Foreign Investment Risk Review Modernization Act of 2018 (FIRRMA)
After months of negotiation, Congress recently passed, and the president is expected to sign, the Foreign Investment Risk Review Modernization Act of 2018 (“FIRRMA”). FIRRMA updates the national security review of inbound investments undertaken by the Committee on Foreign Investments in the United States (“CFIUS” or “the Committee”), an interagency body located within the Treasury Department. The bill is broad, expanding and clarifying the Committee’s jurisdiction, codifying CFIUS practices, amending the Committee’s administrative procedures, and granting judicial review of CFIUS decisions. However, the final legislation did not adopt several proposals, including expanding the Committee’s authority over export control regulations and certain joint ventures. Overall, we expect FIRRMA to create a more aggressive, transparent, and efficient CFIUS process.
Expansion and clarification of jurisdiction
FIRRMA both expands CFIUS jurisdiction and codifies certain existing practices. CFIUS reviews certain “covered transactions” to determine whether proposed foreign investments in a U.S. business would impair U.S. national security, and has the authority, along with the president, to block or amend transactions. Under current law, a “covered transaction” requires that a foreign person have effective control over a U.S. business. FIRRMA expands CFIUS jurisdiction to several non-controlling transactions, if the investment involves:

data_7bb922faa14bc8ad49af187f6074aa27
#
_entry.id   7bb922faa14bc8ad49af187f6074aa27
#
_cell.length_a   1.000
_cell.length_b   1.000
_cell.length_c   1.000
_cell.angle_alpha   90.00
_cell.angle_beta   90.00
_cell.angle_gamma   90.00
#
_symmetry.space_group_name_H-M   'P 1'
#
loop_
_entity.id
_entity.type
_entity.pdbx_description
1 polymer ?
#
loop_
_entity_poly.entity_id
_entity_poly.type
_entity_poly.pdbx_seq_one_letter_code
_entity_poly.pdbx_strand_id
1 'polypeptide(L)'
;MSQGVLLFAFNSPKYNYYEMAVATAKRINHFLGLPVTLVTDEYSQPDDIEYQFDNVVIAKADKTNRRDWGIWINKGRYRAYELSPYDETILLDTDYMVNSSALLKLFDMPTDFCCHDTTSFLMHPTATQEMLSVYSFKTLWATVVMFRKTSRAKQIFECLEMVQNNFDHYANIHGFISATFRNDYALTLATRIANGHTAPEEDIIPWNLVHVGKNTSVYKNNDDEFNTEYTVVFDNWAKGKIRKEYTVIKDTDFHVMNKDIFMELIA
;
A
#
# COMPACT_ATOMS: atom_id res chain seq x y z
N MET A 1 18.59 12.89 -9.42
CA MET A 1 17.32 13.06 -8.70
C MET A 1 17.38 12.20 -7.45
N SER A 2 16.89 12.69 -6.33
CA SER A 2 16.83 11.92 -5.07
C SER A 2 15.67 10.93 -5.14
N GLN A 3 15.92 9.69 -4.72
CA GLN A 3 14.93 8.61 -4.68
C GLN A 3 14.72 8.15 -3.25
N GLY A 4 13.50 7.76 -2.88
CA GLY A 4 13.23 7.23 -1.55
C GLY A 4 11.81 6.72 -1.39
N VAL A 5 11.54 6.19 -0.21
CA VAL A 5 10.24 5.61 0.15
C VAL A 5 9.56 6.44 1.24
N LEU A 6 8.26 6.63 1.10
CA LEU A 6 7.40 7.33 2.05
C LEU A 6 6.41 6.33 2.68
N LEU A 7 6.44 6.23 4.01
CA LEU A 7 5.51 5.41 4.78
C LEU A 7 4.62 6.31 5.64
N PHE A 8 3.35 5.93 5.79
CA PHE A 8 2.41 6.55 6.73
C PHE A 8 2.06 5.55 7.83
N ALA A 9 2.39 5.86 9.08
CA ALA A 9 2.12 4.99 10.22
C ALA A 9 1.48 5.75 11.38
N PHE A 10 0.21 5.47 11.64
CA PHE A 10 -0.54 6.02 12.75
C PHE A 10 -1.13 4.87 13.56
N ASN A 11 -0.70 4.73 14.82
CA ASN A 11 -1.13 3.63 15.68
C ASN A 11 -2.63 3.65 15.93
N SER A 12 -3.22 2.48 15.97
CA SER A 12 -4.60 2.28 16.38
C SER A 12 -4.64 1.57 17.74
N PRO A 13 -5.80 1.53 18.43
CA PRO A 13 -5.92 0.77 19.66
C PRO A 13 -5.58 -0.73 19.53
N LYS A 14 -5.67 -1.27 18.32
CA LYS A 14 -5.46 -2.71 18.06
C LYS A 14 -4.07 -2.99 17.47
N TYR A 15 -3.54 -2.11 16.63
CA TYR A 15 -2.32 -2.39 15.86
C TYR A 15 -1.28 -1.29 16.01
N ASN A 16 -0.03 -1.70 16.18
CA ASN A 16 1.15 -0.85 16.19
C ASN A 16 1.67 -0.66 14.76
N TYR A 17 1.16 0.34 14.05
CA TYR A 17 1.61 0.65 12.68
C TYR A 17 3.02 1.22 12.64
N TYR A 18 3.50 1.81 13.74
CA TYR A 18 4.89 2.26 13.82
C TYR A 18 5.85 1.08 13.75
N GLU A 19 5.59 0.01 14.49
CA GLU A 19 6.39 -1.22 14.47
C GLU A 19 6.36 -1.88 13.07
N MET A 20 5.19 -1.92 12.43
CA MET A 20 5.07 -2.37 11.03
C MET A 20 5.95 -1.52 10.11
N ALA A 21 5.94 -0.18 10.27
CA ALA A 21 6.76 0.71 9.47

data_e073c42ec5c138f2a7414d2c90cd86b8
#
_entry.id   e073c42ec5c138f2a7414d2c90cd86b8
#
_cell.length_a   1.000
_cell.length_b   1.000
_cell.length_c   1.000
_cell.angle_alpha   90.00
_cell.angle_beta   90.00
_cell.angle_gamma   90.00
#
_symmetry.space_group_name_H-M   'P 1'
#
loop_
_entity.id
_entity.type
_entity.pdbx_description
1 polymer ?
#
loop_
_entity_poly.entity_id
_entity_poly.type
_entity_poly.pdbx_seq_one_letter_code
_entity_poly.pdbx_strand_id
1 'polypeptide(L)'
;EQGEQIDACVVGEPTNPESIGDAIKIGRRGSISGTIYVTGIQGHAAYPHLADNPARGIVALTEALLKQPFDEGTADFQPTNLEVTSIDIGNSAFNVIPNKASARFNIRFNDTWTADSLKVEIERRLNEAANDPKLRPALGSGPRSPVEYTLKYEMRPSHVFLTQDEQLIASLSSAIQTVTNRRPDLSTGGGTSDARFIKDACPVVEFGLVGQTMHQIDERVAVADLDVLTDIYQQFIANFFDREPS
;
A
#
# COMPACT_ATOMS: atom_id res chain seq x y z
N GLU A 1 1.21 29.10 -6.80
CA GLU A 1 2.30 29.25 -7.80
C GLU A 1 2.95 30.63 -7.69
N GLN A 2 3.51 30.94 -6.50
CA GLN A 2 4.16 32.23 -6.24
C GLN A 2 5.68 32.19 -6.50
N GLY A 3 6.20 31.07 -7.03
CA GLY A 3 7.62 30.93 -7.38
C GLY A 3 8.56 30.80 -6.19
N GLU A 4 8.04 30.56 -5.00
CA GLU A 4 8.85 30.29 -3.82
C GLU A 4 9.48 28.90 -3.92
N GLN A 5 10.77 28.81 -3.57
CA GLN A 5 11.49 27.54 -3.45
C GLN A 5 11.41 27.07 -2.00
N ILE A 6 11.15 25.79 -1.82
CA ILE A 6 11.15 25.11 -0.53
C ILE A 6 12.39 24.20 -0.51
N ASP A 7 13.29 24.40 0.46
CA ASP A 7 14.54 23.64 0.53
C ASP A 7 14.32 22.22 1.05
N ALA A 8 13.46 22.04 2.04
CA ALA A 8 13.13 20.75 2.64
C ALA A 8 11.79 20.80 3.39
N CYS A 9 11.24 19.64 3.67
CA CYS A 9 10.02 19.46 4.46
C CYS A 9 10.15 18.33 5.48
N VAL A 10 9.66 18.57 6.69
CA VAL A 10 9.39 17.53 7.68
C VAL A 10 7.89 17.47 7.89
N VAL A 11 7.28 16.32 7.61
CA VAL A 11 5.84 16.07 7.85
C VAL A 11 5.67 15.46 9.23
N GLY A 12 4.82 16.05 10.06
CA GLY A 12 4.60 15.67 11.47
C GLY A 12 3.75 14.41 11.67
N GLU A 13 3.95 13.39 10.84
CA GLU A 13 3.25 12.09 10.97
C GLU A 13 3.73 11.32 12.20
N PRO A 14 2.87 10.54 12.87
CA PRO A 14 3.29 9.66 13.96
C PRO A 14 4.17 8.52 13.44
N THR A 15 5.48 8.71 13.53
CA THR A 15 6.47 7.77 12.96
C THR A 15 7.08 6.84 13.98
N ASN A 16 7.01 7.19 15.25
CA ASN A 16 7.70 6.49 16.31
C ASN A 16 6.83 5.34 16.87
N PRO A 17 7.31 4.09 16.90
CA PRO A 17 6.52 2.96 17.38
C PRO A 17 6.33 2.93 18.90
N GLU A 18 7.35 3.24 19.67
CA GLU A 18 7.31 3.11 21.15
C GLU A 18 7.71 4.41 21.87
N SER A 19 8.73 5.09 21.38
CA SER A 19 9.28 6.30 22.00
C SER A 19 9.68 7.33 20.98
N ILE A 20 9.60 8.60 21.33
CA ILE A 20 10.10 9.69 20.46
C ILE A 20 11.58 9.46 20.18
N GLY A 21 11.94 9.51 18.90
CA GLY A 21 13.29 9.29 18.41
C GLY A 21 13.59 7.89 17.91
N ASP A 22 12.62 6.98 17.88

- Critical technologies. This includes items or technology that are subject to export controls under either the International Traffic in Arms Regulations (“ITAR”) or the Export Administration Regulations (“EAR”), as well as certain undefined “emerging and foundational technologies.”
- Critical infrastructure. The Committee will “enumerate specific types and examples” of critical infrastructure, and will presumably include defense and military, energy, telecommunication, and financial infrastructure, among others. However, because the regulations will likely enumerate a non-exhaustive list, the Committee may interpret this term broadly.